UMBC’s Gamelan Ensemble

Published: Jan 1, 1970

When learning to play an instrument, you have to jump right in. This is what I learned when I recently stopped by one of the rehearsals for UMBC’s student Gamelan ensemble taught by Professor Gina Beck. The Gamelan is an Indonesian instrument made up of separate parts all contributing to its warm, relaxing sound. The saron, bonang, gong, and kendang, for example, are some of the different instruments used in an ensemble.

UMBC’s Gamelan course is offered every semester and is made up students from a diverse set of majors. Anyone is welcome to take the course for credit, even non-music majors. Tyler Whittenburg ’20, Asian Studies, says, “there’s different instruments with different levels of skill required to play, so the sarons in the middle are what everybody starts off playing.” I even got a chance to play the sarons when I stopped by Professor Beck’s Gamelan workshop (separate from the UMBC ensemble). “Take your shoes off and find a spot to jump right in,” she invited; it is very important to make yourself comfortable while playing. With no prior experience, I sat to play one of the sarons, an instrument traditionally made up of seven bronze metal keys that provides the melody for the whole ensemble. The keys are all numbered and mounted onto a decorative wooden frame. In order to play, one hits the numbered keys with a tabuh, or hammer, and follows the numbered pattern for the melody.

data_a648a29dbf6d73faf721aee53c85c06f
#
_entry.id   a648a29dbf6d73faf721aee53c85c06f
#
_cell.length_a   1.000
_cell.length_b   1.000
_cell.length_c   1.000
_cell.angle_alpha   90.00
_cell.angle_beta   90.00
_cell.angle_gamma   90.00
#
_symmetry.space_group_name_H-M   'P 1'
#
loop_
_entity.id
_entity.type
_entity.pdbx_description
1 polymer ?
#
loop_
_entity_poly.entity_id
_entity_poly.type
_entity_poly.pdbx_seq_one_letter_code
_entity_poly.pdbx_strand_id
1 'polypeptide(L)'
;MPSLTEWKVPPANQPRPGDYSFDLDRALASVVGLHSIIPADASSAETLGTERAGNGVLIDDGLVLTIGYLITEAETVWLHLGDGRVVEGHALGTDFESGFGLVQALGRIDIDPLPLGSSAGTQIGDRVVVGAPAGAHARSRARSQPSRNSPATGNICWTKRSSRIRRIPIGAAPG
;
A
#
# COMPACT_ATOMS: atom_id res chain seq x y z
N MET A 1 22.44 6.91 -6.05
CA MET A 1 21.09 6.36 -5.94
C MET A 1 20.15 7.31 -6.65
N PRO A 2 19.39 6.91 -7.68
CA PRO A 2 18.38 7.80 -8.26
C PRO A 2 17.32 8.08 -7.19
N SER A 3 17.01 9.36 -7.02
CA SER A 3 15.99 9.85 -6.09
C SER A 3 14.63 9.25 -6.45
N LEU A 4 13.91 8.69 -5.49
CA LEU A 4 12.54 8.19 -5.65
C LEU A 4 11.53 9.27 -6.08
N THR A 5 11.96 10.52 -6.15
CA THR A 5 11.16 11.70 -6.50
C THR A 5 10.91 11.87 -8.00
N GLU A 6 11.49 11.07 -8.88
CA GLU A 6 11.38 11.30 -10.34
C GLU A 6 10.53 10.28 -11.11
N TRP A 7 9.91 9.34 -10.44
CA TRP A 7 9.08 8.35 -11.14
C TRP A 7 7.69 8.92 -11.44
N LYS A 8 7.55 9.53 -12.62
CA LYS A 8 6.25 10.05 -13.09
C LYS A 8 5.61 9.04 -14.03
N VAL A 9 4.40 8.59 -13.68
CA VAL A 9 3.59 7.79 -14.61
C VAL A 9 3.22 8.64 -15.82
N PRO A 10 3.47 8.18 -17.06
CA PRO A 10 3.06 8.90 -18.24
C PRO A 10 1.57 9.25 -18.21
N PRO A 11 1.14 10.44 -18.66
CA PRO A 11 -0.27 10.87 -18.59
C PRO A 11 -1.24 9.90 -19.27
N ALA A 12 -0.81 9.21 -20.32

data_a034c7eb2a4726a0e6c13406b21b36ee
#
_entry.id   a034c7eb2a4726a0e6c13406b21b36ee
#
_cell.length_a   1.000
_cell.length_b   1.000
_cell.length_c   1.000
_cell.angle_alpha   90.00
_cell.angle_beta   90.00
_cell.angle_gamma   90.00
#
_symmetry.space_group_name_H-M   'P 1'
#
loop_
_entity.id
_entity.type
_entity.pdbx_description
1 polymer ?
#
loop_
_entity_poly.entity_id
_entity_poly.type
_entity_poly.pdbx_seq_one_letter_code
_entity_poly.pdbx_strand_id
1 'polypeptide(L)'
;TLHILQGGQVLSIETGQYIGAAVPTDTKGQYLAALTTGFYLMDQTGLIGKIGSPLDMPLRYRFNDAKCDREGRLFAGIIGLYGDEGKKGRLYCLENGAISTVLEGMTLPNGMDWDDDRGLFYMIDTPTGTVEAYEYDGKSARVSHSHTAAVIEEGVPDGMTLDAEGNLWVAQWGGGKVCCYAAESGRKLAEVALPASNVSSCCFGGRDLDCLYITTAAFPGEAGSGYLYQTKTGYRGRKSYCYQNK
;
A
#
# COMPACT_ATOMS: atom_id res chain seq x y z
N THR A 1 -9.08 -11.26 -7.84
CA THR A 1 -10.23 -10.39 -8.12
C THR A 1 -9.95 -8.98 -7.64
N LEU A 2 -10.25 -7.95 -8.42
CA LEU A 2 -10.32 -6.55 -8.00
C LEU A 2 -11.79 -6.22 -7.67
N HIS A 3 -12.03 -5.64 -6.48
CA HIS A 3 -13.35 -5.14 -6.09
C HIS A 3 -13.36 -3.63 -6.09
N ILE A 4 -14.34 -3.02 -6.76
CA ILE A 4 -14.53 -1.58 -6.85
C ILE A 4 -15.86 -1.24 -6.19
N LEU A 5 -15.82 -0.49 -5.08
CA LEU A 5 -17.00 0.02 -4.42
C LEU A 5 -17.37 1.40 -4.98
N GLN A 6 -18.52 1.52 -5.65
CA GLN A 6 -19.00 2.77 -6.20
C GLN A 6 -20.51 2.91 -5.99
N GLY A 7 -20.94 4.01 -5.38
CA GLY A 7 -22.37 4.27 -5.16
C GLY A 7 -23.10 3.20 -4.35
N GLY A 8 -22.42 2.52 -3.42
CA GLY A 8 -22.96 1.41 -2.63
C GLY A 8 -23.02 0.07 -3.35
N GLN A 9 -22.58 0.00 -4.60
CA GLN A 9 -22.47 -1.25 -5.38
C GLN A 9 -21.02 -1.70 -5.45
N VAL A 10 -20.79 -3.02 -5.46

The professor counted us off, and I, along with the other saron players, hit the numbered keys according to the given pattern “6-3-6-3-6-3-6-3-5-6-3-6-3-6-3-5-3-2-1-3-2-1-6-5-3-2-1-3-2-1-6-3” and so forth. I was proud of myself for catching on to my instrument quickly, but some of the other instruments are more challenging. More rhythmically inclined students, for example, would likely be matched with the bonang instrument, two rows of “pots” placed within a wooden frame. The bonang is more complex than the saron as it is an elaborating instrument used to add color to the melody.

UMBC’s fall ensemble has been rehearsing all semester long for their upcoming concert in December. The Gamelan is truly a beautiful instrument, and its inclusion as one of UMBC’s courses and student concerts exemplifies this university’s commitment to a diversified academic experience.

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